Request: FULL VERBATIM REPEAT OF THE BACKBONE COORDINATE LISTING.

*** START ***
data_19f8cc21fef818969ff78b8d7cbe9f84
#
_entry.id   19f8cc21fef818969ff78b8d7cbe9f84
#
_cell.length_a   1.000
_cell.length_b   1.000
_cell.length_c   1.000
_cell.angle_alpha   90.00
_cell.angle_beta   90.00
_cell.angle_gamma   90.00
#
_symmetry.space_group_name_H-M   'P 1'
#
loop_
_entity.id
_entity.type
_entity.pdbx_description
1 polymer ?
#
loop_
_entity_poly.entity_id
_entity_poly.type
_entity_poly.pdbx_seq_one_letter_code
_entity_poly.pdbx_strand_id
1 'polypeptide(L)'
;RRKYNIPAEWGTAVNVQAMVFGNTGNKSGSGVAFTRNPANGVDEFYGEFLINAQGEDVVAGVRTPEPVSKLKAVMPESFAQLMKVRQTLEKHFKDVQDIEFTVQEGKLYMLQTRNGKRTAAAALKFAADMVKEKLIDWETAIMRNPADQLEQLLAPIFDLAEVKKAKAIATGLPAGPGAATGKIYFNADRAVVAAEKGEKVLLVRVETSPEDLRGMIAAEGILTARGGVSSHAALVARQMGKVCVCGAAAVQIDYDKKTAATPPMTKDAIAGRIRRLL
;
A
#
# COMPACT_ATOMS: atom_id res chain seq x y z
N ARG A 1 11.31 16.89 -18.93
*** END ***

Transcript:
data_19f8cc21fef818969ff78b8d7cbe9f84
#
_entry.id   19f8cc21fef818969ff78b8d7cbe9f84
#
_cell.length_a   1.000
_cell.length_b   1.000
_cell.length_c   1.000
_cell.angle_alpha   90.00
_cell.angle_beta   90.00
_cell.angle_gamma   90.00
#
_symmetry.space_group_name_H-M   'P 1'
#
loop_
_entity.id
_entity.type
_entity.pdbx_description
1 polymer ?
#
loop_
_entity_poly.entity_id
_entity_poly.type
_entity_poly.pdbx_seq_one_letter_code
_entity_poly.pdbx_strand_id
1 'polypeptide(L)'
;RRKYNIPAEWGTAVNVQAMVFGNTGNKSGSGVAFTRNPANGVDEFYGEFLINAQGEDVVAGVRTPEPVSKLKAVMPESFAQLMKVRQTLEKHFKDVQDIEFTVQEGKLYMLQTRNGKRTAAAALKFAADMVKEKLIDWETAIMRNPADQLEQLLAPIFDLAEVKKAKAIATGLPAGPGAATGKIYFNADRAVVAAEKGEKVLLVRVETSPEDLRGMIAAEGILTARGGVSSHAALVARQMGKVCVCGAAAVQIDYDKKTAATPPMTKDAIAGRIRRLL
;
A
#
# COMPACT_ATOMS: atom_id res chain seq x y z
N ARG A 1 11.31 16.89 -18.93